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Theo Ubique's Chess: Do It For The Music

By Julienne Bilker in Arts & Entertainment on Mar 24, 2010 9:20PM

photo of Jeremy Trager and Courtney Crouse by Johnny Knight
There are a few things you'll have to accept when you sit down at the No Exit Cafe to watch Chess: First, an international chess match taking place during the late Cold War era (the show is set in 1988) can have enormous political consequences. Second, chess players can be proverbial rockstars. Third, and most importantly, Benny Andersson and Björn Ulvaeus (of ABBA fame) wrote some legitimately good music. Yes, there's a synthesizer involved, but don't let that deter you. Chess has a powerful score, and in Theo Ubique's production, it's sung with commensurate amounts of power.

Loosely (ahem, VERY loosely) based on a 1972 chess match between American Bobby Fischer and Russian Boris Spassky, the plot of Chess goes something like this: Freddie ("The American") and Anatoly ("The Russian") are rivals in an international tournament of champions. Florence, Freddie's "second" and rumored former love/lust interest, falls in love with Anatoly (who happens to be married - minor detail), causing a political mess and torrent of "love is so complicated" pop songs. An issue since the show's inception, it's no secret that the plot is a bit weak. Though it began as a successful concept album (released in 1984) and ran for three years in London (after premiering in 1986), the 1988 Broadway version lasted just two months. No major revival has been attempted since then, and as the program notes point out, Theo Ubique's production is the first in Chicagoland since Marriott Theatre's in 1990. Chess is a difficult piece to sell as complete package, which is why the tiny stage at the No Exit Cafe works to its advantage. Although co-directors Fred Anzevino and Brenda Didier have fully staged the show (complete with some odd but fitting choreography by Didier), it feels a bit like a concert version. There is some strong acting (and a little bit of cheesy acting), but the voices, pardon the pun, take center stage.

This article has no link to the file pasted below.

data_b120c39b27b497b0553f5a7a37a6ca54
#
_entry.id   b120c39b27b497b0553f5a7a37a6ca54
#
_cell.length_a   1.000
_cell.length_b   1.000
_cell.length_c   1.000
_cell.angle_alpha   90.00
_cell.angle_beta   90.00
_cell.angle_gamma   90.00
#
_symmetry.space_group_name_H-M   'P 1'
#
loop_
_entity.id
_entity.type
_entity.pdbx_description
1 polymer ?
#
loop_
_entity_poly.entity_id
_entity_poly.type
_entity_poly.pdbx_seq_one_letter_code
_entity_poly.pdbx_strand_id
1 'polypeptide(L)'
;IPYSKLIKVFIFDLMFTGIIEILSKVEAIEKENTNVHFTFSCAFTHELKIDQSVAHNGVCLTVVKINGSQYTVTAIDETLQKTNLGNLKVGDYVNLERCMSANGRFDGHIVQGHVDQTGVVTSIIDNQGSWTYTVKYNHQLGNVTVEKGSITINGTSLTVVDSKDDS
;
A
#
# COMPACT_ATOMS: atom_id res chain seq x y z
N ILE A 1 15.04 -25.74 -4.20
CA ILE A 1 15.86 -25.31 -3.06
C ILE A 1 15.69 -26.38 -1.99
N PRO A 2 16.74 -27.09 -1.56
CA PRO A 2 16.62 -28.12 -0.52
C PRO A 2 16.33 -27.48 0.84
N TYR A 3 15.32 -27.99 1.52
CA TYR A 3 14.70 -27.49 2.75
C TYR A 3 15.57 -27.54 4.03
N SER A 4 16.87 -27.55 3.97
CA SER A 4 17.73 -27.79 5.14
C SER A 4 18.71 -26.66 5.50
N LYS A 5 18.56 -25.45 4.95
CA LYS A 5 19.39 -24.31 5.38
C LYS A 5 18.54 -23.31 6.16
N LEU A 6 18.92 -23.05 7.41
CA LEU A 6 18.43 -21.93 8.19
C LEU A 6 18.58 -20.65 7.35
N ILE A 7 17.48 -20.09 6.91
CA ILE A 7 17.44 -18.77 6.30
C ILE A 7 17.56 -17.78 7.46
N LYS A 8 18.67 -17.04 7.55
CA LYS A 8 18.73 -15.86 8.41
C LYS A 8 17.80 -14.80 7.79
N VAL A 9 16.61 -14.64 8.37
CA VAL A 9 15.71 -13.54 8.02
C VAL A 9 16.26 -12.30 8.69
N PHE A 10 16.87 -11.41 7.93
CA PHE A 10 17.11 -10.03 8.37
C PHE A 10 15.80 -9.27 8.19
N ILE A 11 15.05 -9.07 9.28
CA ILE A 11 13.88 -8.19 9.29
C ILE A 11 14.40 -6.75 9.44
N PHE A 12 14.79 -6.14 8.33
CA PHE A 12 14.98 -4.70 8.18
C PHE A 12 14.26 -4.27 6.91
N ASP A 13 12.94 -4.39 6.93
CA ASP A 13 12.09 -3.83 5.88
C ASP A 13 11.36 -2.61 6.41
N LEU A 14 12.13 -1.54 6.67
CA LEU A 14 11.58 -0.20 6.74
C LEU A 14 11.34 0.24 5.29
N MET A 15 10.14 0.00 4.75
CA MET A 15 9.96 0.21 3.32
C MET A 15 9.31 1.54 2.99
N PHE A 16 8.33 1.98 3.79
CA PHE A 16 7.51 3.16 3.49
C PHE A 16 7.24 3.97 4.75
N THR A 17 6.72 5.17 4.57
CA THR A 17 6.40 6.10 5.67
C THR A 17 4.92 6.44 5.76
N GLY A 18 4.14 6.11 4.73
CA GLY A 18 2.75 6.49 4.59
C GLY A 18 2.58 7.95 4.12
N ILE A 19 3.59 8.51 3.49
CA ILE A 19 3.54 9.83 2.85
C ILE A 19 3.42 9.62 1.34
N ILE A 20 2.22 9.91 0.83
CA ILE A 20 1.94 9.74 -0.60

For the most part, whenever we were distracted by the holes in that pesky plot thing, we were able to refocus on the music. Jeremy Trager's incredibly rich voice carries him through the pitfalls of Anatoly's hopelessly naive trajectory. We liked Courtney Crouse's nuanced portrayal of the outwardly-douchey (the diamond earring is a nice costuming touch) and also naive Freddie, but we loved his "Pity The Child." Although we sometimes wished she'd soften the edge in her voice, Maggie Portman (Florence) has a serious set of pipes that never waiver. Both Anthony Apodaca (Walter, Freddie's agent) and John B. Leen (understated and quietly funny as Molokov, Anatoly's "second") bring huge amounts of personality to their performances, albeit in entirely different ways. Their "Let's Work Together" is just fun. And although Stephanie Herman (Svetlana, Anatoly's wife) has to wait more than half the show for her first entrance, her stately poise and practically-velvet voice make a huge impact. We could listen to her sing for hours. Also impressive was the balance of sound - despite being seated near the band (led by Ryan Brewster), we had no problems hearing anyone.

The story of Chess might be a bit hard to digest, but the good news is, the No Exit Cafe is an actual cafe (in fact, the cast members serve as waiters/bartenders prior to curtain and during intermission). We suggest you grab a drink, sit back and listen.

Chess, through April 25. Tickets $20-$45. Theo Ubique Cabaret Theatre at No Exit Cafe, 6970 N. Glenwood.